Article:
For years, utopian urban planners have predicted the end of suburbia.
We were told that people would increasingly shun suburban life in favour of higher density living close to CBDs whereby families would choose proximity and convenience over space.
This claim was always a myth, with urbanisation being mostly a suburban affair.
The COVID-19 pandemic has completely turned urban planners’ densification dreams on their head, with populations now increasingly choosing to live in the suburbs and regional areas over the inner city.
Research released last week by Goldman Sachs predicted this “urban flight” would continue, as “households abandon crowded apartments in favor of single-family homes” as evident by “vacancy rates rising in central cities (+0.3pp on average) but falling in suburbia, smaller towns, and rural areas (both – 0.3pp)” across America.
Goldman added that house “for-sale inventory has fallen to multi-decade lows” and “home viewings are also growing faster in suburban and rural locations” across America. Accordingly, “rent inflation is currently much weaker in more populated and denser zip codes”.
A similar phenomenon is occurring in Australia where demand for detached houses, as measured by sales volumes, is booming while apartment demand is relatively subdued (see next chart).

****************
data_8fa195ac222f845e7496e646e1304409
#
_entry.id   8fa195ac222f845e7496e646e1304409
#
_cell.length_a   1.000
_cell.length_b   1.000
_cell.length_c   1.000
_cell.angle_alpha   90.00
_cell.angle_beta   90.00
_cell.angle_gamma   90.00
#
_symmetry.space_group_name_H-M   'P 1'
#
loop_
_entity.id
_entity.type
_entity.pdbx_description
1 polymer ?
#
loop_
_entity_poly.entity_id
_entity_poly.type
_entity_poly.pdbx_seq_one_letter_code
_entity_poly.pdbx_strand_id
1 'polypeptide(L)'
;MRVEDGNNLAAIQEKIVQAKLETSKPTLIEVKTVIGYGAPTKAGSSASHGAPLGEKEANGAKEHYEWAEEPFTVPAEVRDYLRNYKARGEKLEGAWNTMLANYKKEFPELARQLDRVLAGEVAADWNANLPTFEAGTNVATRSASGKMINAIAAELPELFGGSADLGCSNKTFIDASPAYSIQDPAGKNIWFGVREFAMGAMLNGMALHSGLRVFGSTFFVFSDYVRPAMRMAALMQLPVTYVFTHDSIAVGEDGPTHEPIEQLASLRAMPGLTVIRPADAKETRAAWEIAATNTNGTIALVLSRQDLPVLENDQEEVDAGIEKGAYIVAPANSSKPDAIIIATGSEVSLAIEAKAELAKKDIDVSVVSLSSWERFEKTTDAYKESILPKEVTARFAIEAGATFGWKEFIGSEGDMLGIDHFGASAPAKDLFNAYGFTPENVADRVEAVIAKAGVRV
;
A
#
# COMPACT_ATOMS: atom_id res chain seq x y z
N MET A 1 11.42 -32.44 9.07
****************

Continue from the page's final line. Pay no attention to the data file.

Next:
This situation is also reflected in rents, where rental growth is rising much faster for houses than apartments, reflecting greater demand:
I always believed the claim that Aussies no longer wanted to live in a detached house with a backyard, and were choosing instead to live in inner-city apartments, was bogus.
Given the choice, the overwhelming majority of people in Australia would prefer to live in a detached house with a backyard than a townhouse or apartment. However, high density living was being forced upon the population via the federal government’s mass immigration policy combined with planning policies favouring densification.
COVID has proven once and for all that suburbia is not dead. Its pull is stronger than ever.